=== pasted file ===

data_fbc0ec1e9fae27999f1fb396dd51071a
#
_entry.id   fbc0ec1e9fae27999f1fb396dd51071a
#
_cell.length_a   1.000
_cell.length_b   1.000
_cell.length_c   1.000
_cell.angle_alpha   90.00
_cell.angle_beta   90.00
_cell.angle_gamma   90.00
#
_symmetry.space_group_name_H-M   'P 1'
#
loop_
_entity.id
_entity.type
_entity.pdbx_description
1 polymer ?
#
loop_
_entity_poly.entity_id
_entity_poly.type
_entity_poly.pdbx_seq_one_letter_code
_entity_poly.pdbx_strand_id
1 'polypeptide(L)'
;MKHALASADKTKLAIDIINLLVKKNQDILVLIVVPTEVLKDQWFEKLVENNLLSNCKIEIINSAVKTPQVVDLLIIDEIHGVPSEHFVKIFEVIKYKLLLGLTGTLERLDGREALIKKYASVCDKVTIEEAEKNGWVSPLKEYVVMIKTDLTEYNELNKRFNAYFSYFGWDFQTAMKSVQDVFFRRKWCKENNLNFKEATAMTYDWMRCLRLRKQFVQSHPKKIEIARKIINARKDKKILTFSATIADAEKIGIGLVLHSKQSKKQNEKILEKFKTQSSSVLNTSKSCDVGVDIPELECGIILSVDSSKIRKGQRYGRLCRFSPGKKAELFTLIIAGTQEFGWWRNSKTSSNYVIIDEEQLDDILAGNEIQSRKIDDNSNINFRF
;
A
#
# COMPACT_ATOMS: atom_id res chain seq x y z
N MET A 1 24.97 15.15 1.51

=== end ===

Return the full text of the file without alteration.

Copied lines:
data_fbc0ec1e9fae27999f1fb396dd51071a
#
_entry.id   fbc0ec1e9fae27999f1fb396dd51071a
#
_cell.length_a   1.000
_cell.length_b   1.000
_cell.length_c   1.000
_cell.angle_alpha   90.00
_cell.angle_beta   90.00
_cell.angle_gamma   90.00
#
_symmetry.space_group_name_H-M   'P 1'
#
loop_
_entity.id
_entity.type
_entity.pdbx_description
1 polymer ?
#
loop_
_entity_poly.entity_id
_entity_poly.type
_entity_poly.pdbx_seq_one_letter_code
_entity_poly.pdbx_strand_id
1 'polypeptide(L)'
;MKHALASADKTKLAIDIINLLVKKNQDILVLIVVPTEVLKDQWFEKLVENNLLSNCKIEIINSAVKTPQVVDLLIIDEIHGVPSEHFVKIFEVIKYKLLLGLTGTLERLDGREALIKKYASVCDKVTIEEAEKNGWVSPLKEYVVMIKTDLTEYNELNKRFNAYFSYFGWDFQTAMKSVQDVFFRRKWCKENNLNFKEATAMTYDWMRCLRLRKQFVQSHPKKIEIARKIINARKDKKILTFSATIADAEKIGIGLVLHSKQSKKQNEKILEKFKTQSSSVLNTSKSCDVGVDIPELECGIILSVDSSKIRKGQRYGRLCRFSPGKKAELFTLIIAGTQEFGWWRNSKTSSNYVIIDEEQLDDILAGNEIQSRKIDDNSNINFRF
;
A
#
# COMPACT_ATOMS: atom_id res chain seq x y z
N MET A 1 24.97 15.15 1.51